Sim: I’m reading a book right now about the brand Patagonia. They describe their core customer as a “dirtbag” which I think is pretty awesome, and something that resonates a little for us. I think it’s important to remember that we aim to make products to a level of quality that our core customer sometimes might struggle to afford, but which they need, since they put our gear to the test the most. Our customer is the guy that wants to learn, wants to be better, isn’t going to let a day of being skunked ruin their mood, but usually doesn’t get skunked. A DIY guy that might go to the Bahamas and book a day with a guide, but will also spend the next 3 days getting after it with some friends. The guy that didn’t forget to pack some wire leader or a flask, but might have forgotten the sunscreen!
FL: Where’d the name come from (Besides the obvious answer)?
Sim: There are a number of emotions that are evoked from time spent at the Camp. It is a combination of anticipation, camaraderie, excitement, awe. It is filling for the soul, to get out of the city, to spend time with friends and family on the water, in the woods, pursuing those activities that bring us back to nature. We tried to capture some of that in the Brand. It is as much about the fish caught, limits bagged, tags punched, as it is about the time spent enjoying the whole experience. It all happens at the Camp!
FL: What inspired you to start Duck Camp Co.
Sim: I was inspired by a few things off the back of the expansion of technical clothing in the hunt space. The type of technical outdoor apparel more common in climbing/alpine sports was being applied to hunting and it made a ton of sense, but I felt like there wasn’t a brand speaking to our core customer. Most of the brands we saw were expedition-style hunt brands, and while we love to fish and hunt, it is the entire event that we want to be a part of, and to celebrate! Everything from practicing your cast at the park (to confused onlookers), to the food, the boats, the dogs, the flies, the shared drinks around the fire. Not just the grip and grins!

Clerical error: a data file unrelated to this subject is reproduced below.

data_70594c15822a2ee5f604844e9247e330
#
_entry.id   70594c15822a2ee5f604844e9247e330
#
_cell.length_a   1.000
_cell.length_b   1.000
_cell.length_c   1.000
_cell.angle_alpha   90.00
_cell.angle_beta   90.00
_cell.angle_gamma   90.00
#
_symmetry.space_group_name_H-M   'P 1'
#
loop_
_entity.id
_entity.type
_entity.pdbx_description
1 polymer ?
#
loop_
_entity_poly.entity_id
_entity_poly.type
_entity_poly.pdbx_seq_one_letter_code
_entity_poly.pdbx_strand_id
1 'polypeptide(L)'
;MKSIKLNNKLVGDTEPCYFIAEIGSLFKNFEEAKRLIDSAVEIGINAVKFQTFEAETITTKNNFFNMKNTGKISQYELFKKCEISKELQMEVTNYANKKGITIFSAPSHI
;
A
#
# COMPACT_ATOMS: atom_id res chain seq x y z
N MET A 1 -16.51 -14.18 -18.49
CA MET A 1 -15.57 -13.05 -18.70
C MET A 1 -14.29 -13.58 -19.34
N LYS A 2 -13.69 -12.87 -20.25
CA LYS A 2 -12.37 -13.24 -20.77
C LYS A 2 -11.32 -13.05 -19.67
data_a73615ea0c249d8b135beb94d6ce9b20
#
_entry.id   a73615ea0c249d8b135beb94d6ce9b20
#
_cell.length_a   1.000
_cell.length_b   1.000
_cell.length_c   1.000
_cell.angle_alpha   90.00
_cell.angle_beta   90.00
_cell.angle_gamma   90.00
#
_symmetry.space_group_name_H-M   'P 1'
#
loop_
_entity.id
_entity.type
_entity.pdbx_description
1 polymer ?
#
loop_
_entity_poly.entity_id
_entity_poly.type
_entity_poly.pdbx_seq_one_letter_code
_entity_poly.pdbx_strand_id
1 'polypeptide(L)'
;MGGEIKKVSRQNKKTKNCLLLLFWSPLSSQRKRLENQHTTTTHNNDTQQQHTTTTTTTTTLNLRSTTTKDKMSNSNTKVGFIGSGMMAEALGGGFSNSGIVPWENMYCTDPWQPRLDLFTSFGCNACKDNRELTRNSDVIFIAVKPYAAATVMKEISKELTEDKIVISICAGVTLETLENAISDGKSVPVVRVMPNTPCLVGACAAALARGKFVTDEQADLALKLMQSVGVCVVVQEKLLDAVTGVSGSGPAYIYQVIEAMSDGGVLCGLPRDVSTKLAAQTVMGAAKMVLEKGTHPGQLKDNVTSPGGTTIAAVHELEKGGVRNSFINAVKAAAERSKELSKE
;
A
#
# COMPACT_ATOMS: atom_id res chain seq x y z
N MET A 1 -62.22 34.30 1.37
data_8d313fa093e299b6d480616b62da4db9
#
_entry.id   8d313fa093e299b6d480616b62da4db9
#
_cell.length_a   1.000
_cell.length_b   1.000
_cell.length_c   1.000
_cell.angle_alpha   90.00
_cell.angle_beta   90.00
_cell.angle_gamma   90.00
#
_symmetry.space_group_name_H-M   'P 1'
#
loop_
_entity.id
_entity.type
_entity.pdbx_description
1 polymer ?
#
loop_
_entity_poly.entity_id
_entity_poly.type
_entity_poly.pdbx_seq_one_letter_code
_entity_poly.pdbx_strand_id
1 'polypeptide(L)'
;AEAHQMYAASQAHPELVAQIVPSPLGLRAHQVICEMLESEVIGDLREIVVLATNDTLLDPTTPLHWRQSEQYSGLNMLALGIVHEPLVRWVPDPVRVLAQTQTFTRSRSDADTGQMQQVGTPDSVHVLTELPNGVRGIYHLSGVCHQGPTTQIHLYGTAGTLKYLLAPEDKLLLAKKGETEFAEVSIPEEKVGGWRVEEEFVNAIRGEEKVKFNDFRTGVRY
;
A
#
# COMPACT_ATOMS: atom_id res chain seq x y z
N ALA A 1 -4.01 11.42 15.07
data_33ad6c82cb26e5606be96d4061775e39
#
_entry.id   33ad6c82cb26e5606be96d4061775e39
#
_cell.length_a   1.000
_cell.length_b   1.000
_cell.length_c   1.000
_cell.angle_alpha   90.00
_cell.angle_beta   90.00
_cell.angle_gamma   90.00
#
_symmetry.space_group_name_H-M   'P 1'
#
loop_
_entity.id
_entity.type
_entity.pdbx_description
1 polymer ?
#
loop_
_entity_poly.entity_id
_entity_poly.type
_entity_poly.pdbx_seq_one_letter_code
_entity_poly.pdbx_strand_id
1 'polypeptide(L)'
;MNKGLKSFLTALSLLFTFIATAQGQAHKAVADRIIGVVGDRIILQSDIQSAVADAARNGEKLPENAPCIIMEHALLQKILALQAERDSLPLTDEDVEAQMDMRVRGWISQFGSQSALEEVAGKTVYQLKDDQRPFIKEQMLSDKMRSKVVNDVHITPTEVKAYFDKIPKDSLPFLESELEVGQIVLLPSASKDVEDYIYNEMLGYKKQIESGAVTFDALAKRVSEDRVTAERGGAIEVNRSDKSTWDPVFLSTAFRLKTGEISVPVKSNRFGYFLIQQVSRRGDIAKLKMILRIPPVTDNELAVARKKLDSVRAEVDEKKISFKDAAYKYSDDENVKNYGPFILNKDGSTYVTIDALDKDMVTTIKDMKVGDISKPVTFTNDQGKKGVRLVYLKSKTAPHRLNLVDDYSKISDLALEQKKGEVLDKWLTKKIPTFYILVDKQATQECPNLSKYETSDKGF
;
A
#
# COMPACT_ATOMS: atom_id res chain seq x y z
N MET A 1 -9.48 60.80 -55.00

FL: What is your personal background? How did this affect the way the business was structured?
Sim: I grew up in Baton Rouge, Louisiana. My grandfather was a big outdoorsman; co-founder of the New Orleans Big Game Fishing Club in Venice, LA, Chairman of the Louisiana Department of Wildlife and Fisheries, conservationist awarded the Conservation Award by Ducks Unlimited twice, and generally a teller of tall tales. My father followed in some of his (more sensible) footsteps, but did a good job of introducing the outdoors to me. There was a strong sense of entrepreneurship and a love for the outdoors that has persisted in the family.
Following my time at LSU, I move to Dubai for almost 10 years, co-founding a business with a friend that we grew through that region. When I returned home in early 2014, I wanted nothing more than to spend some quality time in the marshes and woods that I missed while living overseas. I think that time getting back in those environments, as well as seeing some of the new things in the market, helped to germinate the idea of Duck Camp.